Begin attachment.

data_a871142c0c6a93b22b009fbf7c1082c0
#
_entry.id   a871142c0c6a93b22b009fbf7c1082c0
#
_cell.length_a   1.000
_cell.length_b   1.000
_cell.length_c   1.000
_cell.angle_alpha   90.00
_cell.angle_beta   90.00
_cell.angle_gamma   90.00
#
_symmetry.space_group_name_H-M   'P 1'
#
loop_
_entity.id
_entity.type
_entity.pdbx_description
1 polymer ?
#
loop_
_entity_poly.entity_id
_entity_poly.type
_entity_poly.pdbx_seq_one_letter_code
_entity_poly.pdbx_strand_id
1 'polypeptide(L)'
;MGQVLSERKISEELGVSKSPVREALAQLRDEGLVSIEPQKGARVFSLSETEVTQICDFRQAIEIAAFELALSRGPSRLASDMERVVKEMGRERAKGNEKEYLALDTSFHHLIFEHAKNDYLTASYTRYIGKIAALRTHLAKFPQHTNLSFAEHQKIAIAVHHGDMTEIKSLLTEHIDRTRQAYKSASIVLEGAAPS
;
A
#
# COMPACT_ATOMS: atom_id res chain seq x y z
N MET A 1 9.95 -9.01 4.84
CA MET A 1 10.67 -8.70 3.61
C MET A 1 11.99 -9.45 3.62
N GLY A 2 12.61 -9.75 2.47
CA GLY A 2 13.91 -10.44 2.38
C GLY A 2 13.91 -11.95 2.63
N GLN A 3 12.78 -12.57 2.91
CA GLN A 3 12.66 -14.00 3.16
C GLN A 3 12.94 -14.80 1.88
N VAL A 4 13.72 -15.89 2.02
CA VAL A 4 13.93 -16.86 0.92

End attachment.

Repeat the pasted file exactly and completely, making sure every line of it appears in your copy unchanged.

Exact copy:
data_a871142c0c6a93b22b009fbf7c1082c0
#
_entry.id   a871142c0c6a93b22b009fbf7c1082c0
#
_cell.length_a   1.000
_cell.length_b   1.000
_cell.length_c   1.000
_cell.angle_alpha   90.00
_cell.angle_beta   90.00
_cell.angle_gamma   90.00
#
_symmetry.space_group_name_H-M   'P 1'
#
loop_
_entity.id
_entity.type
_entity.pdbx_description
1 polymer ?
#
loop_
_entity_poly.entity_id
_entity_poly.type
_entity_poly.pdbx_seq_one_letter_code
_entity_poly.pdbx_strand_id
1 'polypeptide(L)'
;MGQVLSERKISEELGVSKSPVREALAQLRDEGLVSIEPQKGARVFSLSETEVTQICDFRQAIEIAAFELALSRGPSRLASDMERVVKEMGRERAKGNEKEYLALDTSFHHLIFEHAKNDYLTASYTRYIGKIAALRTHLAKFPQHTNLSFAEHQKIAIAVHHGDMTEIKSLLTEHIDRTRQAYKSASIVLEGAAPS
;
A
#
# COMPACT_ATOMS: atom_id res chain seq x y z
N MET A 1 9.95 -9.01 4.84
CA MET A 1 10.67 -8.70 3.61
C MET A 1 11.99 -9.45 3.62
N GLY A 2 12.61 -9.75 2.47
CA GLY A 2 13.91 -10.44 2.38
C GLY A 2 13.91 -11.95 2.63
N GLN A 3 12.78 -12.57 2.91
CA GLN A 3 12.66 -14.00 3.16
C GLN A 3 12.94 -14.80 1.88
N VAL A 4 13.72 -15.89 2.02
CA VAL A 4 13.93 -16.86 0.92